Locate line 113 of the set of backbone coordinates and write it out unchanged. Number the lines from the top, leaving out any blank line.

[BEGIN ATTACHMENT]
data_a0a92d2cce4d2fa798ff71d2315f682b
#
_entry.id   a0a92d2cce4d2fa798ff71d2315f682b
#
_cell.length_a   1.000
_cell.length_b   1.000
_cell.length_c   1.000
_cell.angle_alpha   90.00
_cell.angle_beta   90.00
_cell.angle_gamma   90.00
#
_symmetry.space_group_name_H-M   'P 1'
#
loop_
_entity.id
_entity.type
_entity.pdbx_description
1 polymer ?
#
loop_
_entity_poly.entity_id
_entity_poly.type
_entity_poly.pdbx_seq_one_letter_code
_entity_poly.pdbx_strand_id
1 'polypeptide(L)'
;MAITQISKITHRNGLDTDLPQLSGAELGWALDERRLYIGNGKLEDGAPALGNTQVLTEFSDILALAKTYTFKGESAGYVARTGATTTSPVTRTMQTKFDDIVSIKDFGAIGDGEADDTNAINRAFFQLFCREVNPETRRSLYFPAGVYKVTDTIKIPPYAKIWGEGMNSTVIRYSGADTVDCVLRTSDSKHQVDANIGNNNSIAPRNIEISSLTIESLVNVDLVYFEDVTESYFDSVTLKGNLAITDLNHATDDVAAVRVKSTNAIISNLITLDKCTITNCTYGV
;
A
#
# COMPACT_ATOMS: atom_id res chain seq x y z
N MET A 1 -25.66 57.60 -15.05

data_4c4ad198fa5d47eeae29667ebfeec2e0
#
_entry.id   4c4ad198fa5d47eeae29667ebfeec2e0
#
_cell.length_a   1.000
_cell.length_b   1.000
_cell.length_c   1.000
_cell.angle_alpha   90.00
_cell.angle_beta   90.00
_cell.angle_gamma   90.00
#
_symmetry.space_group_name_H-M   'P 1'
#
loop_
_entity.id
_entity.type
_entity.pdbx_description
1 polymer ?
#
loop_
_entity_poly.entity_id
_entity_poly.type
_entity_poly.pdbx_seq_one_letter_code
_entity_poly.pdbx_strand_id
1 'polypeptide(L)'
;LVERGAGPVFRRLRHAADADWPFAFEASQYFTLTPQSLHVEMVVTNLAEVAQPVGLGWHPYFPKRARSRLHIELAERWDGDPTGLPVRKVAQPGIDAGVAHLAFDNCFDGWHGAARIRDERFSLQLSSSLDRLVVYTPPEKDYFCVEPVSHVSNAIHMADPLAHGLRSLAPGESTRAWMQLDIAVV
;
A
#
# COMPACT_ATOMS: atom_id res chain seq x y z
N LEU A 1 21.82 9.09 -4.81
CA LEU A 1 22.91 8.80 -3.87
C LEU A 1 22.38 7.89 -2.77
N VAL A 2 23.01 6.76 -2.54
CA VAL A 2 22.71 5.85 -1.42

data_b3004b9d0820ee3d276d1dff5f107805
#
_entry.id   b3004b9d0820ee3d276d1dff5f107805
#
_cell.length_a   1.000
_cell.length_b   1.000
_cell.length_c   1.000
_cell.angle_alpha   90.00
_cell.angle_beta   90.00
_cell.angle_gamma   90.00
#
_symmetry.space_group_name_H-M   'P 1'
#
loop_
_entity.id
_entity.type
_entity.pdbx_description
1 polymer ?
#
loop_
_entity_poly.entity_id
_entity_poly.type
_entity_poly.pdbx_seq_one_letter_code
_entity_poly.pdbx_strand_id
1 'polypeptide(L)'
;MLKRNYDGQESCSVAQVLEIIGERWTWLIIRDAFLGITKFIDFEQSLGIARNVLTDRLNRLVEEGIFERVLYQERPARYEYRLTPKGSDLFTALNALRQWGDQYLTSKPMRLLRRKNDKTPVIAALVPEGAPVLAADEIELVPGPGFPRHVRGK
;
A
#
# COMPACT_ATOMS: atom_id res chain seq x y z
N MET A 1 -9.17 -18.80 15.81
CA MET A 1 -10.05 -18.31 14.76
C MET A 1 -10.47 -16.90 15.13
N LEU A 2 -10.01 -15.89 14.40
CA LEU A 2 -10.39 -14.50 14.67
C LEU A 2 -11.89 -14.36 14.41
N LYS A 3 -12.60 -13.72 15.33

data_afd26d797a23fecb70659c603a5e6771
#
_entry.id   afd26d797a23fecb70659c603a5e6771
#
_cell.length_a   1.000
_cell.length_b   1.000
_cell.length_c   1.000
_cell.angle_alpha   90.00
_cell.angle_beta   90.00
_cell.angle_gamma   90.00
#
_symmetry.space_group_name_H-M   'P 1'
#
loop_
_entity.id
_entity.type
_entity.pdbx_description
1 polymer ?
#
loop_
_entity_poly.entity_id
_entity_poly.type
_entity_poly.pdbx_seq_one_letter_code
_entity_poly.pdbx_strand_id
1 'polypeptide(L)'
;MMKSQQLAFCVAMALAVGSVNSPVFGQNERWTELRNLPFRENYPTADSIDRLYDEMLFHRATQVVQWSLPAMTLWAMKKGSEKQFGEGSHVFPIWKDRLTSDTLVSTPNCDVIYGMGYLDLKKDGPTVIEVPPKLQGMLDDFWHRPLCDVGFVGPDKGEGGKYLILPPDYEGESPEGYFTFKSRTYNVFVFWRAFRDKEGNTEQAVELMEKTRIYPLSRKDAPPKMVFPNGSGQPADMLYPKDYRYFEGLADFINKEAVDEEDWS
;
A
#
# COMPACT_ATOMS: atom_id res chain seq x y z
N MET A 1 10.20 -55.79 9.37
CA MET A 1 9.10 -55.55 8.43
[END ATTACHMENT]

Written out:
_cell.angle_gamma   90.00